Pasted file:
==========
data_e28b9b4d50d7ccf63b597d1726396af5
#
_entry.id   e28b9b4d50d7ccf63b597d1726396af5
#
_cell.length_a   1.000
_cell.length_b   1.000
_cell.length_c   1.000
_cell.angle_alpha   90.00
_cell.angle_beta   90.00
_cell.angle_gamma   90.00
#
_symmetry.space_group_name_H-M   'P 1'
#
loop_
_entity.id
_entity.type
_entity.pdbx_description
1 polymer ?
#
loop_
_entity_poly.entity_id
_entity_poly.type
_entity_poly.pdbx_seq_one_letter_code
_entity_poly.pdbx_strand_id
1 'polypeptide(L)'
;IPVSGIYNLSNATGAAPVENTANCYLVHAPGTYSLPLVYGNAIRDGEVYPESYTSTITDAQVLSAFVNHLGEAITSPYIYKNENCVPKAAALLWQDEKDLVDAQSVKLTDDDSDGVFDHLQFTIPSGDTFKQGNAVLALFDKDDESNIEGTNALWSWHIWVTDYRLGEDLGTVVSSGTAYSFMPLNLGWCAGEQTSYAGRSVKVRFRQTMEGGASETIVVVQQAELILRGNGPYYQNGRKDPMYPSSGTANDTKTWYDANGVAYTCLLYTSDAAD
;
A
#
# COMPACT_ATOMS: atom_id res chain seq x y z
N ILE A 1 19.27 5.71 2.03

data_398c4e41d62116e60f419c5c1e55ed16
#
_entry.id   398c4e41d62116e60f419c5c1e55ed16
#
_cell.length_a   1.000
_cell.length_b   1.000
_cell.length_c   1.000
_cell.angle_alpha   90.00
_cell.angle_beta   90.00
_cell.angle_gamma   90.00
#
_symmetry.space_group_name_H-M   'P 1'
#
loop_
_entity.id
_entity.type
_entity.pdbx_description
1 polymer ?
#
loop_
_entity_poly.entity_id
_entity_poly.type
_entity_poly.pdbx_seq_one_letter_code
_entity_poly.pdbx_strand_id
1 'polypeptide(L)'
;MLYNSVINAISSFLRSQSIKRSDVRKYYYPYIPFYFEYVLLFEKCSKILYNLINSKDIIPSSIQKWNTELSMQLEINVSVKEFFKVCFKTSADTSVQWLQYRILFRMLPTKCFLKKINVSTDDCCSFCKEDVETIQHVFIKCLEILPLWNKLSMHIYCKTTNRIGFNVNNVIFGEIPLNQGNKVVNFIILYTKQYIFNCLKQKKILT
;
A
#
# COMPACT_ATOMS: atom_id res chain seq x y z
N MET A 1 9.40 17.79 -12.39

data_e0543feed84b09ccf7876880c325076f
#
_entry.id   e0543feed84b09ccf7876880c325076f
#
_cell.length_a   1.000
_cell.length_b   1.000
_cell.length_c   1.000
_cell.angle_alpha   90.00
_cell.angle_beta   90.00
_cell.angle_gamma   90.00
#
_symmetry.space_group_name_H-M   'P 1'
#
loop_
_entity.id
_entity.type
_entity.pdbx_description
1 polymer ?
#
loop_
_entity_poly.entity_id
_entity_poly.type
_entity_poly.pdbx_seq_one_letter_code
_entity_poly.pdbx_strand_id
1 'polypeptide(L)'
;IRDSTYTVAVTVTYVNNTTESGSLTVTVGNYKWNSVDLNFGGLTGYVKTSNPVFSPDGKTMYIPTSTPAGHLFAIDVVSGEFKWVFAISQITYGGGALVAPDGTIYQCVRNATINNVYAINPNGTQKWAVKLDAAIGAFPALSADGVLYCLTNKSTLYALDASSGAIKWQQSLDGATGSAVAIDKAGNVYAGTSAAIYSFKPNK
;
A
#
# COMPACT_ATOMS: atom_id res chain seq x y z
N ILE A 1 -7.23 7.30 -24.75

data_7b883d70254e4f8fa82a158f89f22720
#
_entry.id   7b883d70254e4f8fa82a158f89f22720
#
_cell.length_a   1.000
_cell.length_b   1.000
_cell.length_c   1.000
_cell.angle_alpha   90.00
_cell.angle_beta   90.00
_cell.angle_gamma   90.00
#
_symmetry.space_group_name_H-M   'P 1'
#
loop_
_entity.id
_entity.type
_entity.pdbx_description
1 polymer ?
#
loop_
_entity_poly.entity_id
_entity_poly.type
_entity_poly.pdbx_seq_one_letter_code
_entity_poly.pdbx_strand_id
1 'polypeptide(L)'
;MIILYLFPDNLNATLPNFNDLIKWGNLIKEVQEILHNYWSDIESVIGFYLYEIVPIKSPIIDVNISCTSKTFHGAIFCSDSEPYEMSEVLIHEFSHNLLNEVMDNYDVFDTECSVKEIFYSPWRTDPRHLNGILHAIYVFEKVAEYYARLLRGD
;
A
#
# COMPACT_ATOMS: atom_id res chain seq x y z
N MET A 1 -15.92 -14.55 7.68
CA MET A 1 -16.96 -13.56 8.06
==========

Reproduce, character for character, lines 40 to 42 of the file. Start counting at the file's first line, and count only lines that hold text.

_cell.angle_beta   90.00
_cell.angle_gamma   90.00
#